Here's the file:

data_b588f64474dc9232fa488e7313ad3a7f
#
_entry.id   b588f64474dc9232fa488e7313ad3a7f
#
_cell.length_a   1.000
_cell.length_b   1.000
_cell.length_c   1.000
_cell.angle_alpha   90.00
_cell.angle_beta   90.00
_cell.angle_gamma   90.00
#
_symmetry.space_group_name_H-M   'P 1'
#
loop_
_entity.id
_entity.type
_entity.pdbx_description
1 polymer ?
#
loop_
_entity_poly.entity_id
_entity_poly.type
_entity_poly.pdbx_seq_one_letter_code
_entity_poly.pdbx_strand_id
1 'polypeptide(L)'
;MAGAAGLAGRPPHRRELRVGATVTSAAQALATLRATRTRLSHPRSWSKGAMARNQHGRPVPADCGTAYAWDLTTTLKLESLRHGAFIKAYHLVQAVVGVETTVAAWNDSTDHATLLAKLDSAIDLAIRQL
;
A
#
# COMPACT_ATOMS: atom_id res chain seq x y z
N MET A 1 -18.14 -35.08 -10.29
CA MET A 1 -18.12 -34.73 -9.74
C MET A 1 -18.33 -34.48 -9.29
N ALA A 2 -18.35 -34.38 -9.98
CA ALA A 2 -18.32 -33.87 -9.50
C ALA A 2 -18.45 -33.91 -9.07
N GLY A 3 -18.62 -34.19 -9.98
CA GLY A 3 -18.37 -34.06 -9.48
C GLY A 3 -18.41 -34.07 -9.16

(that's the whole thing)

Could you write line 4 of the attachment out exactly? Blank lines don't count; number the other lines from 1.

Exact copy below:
#